Public Pensions in California
- Nearly one in ten Californians is a member of a public pension program.
There are 85 pension programs across California that offer some kind of benefits to about four million state, county, and local employees. But most state employees (65%) are covered by either the California Public Employee Retirement System (CalPERS) or the California State Teacher’s Retirement System (CalSTRS)—the largest and second-largest public pension funds in the US. Members of CalPERS include current and former employees of the state government and California State University, as well as non-teaching public school employees and judges. CalPERS also administers retirement benefits for more than 3,000 local governments, agencies, and school districts. Some state retirement plans include health benefits, and some state employees—teachers, primarily—receive pensions in lieu of Social Security.
- California is moving away from defined benefit pensions.
Defined benefit pensions provide specific monthly benefits to retirees and their beneficiaries. These benefits are determined by a formula that typically incorporates employee salaries, years of employment, and age at retirement. Most public pension programs take contributions from both employees and employers and pay pension benefits out of those contributions plus the returns on investment. But California is moving toward a hybrid benefits model: in 2013, new state employees began to make higher contributions to less generous defined-benefit plans, which they can supplement by contributing to individual 401(k) or 403(b) retirement accounts.
- Evaluations of pensions’ fiscal health are based on many assumptions.
Like other pension systems, CalPERS, CalSTRS, and other California programs use actuaries to assess their financial condition. Actuarial valuations estimate the present value of a system’s liabilities and compare it with the value of assets on hand. These assessments are based on a complicated—and sometimes contested—mix of investment, macroeconomic, demographic, and other assumptions. For example, some have argued that it is overly optimistic for CalPERS to assume a 7.5% annual investment return; lowering this assumption would increase its estimated liability by several billion dollars.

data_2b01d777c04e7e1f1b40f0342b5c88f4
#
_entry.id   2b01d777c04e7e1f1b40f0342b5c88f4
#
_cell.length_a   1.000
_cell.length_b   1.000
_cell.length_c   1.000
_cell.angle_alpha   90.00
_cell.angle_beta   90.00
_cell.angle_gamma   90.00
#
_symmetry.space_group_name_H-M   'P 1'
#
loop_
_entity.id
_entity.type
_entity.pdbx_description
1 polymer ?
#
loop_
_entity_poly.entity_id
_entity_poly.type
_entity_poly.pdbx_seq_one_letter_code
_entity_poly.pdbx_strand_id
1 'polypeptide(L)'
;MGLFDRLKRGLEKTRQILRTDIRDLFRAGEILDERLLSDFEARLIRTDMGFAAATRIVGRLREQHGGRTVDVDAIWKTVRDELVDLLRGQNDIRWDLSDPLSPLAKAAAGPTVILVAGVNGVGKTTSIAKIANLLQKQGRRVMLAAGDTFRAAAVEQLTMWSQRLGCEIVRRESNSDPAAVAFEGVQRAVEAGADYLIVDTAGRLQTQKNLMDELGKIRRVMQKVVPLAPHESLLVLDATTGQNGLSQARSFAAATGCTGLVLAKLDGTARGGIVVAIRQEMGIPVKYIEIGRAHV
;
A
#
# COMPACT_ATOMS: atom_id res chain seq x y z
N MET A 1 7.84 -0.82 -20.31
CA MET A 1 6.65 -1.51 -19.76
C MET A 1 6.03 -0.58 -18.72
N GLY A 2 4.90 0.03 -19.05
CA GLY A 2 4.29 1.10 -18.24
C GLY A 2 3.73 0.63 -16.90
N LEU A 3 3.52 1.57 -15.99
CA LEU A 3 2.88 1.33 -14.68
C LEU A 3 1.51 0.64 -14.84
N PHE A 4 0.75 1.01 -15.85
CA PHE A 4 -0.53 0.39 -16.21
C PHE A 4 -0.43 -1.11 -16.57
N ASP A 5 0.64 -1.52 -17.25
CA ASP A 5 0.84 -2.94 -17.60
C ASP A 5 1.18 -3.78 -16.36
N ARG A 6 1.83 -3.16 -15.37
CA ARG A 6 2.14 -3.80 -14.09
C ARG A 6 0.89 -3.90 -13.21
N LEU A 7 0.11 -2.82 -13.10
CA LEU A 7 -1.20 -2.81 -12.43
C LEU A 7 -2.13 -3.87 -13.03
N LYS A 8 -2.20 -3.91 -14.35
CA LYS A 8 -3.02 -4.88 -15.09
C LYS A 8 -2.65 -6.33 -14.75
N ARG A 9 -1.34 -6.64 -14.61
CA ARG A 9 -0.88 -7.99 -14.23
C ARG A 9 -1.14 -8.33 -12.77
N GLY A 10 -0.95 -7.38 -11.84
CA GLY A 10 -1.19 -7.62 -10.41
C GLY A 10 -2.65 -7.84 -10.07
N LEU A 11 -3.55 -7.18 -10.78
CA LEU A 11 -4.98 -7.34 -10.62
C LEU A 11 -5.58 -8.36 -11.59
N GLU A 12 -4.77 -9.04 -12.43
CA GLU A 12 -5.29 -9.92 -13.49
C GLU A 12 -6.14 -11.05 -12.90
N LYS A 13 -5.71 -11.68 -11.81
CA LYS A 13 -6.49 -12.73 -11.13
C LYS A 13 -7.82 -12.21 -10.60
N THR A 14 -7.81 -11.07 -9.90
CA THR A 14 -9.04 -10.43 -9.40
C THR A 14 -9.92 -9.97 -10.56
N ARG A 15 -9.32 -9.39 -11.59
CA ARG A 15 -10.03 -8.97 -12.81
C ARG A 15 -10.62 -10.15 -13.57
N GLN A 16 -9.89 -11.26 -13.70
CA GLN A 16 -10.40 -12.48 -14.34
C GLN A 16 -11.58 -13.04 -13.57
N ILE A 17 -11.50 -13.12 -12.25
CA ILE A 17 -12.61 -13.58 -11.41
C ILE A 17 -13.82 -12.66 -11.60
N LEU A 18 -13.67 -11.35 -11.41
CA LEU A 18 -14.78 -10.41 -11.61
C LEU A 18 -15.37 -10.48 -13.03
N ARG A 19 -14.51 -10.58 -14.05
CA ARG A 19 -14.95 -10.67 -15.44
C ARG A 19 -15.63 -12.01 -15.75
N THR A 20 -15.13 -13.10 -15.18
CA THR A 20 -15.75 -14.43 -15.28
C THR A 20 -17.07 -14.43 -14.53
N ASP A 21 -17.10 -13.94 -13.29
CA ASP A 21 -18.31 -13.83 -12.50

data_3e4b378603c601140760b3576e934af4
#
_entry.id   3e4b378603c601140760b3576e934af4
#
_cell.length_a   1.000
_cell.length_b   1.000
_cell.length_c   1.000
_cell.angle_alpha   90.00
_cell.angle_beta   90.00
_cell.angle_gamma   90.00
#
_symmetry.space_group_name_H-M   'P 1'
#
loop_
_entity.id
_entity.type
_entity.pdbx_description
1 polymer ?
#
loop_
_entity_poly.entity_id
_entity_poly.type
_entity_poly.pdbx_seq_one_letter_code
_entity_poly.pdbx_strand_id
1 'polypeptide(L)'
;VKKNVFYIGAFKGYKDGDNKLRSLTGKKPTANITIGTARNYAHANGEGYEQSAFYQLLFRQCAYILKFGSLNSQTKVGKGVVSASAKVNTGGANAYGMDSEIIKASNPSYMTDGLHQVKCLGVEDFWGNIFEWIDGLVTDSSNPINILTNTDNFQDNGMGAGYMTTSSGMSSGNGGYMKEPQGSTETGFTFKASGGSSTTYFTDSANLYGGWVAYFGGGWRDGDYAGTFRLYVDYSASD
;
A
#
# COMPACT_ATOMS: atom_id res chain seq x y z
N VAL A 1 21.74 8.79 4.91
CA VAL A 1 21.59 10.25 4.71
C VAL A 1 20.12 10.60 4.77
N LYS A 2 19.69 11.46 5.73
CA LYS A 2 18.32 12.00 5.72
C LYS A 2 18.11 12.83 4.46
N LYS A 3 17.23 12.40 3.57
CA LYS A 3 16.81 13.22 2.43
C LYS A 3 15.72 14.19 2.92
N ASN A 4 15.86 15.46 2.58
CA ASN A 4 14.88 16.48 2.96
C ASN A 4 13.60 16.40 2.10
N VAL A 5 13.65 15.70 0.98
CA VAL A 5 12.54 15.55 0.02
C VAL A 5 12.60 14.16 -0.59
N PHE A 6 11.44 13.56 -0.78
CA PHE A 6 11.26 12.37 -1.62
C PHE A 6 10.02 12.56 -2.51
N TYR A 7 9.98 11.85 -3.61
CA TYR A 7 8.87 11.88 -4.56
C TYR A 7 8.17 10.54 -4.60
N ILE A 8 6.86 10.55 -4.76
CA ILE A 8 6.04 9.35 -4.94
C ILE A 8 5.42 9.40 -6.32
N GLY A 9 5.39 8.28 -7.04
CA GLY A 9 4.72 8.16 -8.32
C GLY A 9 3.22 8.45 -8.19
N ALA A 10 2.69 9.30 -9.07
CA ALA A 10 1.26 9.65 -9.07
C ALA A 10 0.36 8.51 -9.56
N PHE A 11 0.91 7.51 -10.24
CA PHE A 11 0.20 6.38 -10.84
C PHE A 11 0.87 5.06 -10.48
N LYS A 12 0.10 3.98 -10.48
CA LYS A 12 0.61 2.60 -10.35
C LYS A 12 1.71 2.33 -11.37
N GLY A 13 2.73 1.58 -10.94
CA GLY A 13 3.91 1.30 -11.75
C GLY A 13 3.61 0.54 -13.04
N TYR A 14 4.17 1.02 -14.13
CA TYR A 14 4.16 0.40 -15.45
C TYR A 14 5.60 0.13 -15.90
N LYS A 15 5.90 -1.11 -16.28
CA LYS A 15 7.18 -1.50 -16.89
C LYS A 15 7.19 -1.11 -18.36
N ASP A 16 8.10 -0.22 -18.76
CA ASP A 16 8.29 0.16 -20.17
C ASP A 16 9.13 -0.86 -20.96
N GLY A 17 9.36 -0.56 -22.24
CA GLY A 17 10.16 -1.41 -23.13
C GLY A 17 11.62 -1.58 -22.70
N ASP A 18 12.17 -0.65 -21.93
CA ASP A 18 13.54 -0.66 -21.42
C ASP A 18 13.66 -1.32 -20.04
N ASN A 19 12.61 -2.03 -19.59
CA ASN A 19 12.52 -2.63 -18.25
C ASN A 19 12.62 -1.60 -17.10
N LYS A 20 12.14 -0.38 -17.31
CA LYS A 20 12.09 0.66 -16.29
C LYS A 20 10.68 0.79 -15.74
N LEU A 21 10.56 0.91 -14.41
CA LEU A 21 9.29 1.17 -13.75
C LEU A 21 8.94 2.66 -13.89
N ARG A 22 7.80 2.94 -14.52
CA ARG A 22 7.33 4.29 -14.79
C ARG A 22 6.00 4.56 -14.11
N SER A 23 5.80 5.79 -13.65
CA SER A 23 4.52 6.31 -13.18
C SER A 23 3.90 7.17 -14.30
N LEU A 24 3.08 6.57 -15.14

- Pension funds are long-term investors.
Pension funds can withstand short-term volatility for the long-term benefit of higher returns—unlike individuals, who need to invest more conservatively as they get closer to retirement, a pension plan should be able to take more risks and earn higher returns. But accounting standards and public scrutiny on short-term volatility—especially during economic downturns—can make this difficult in practice. Over the past 20 years, short-term investment returns have varied for CalPERS and CalSTRS, but their average returns have exceeded expectations.
- California’s local governments are especially affected by volatility in pension costs.
Nearly 60% of pension contributions to state retirement systems in California come from local governments. That is about 20% higher than the national average and second only to Florida among large states. Since local governments have smaller budgets and fewer ways to generate revenue, increases in pension costs are difficult for local governments to absorb. For example, in San Jose pension payments rose from $73 million in 2001 to $245 million in 2012; the city laid off 25% of its workforce to meet its obligations.
- State public pension benefits are constitutionally protected; local benefits may not be.
California courts have long ruled that pension benefits for current and past public employees are protected under the Contract Clauses of the US and state constitutions. But public retiree health benefits are considered “other post-employment benefits” and are not protected. And recent federal rulings during bankruptcy proceedings in Detroit and Stockton put federal bankruptcy law ahead of state law—which suggests that municipalities in bankruptcy can cut payments to public pensions. Stockton emerged from bankruptcy without cutting pension payments, though it did eliminate health care benefits for 2,400 retirees.
California’s public pension investment returns have exceeded expectations
Local government contributions to California retirement systems are higher than the national average
SOURCES: Legislative Analyst’s Office, Addressing California’s Key Liabilities (May 7, 2014). Pension funding and investment returns: CalPERS and CalSTRS Actuarial Reports. Effect on local government: Stephen Eide, California Crowd-Out, Civic Report No. 98 (Manhattan Institute, April 2015); Thom Reilly, “Reforming Public Pay and Benefits,” State and Local Government Review 45.1 (2013): 57–64: Iris J. Lav, “Curbing the Consequences: Achieving Better Outcomes for Workers in Municipal Bankruptcies,” New Labor Forum (SAGE Publications, 2014).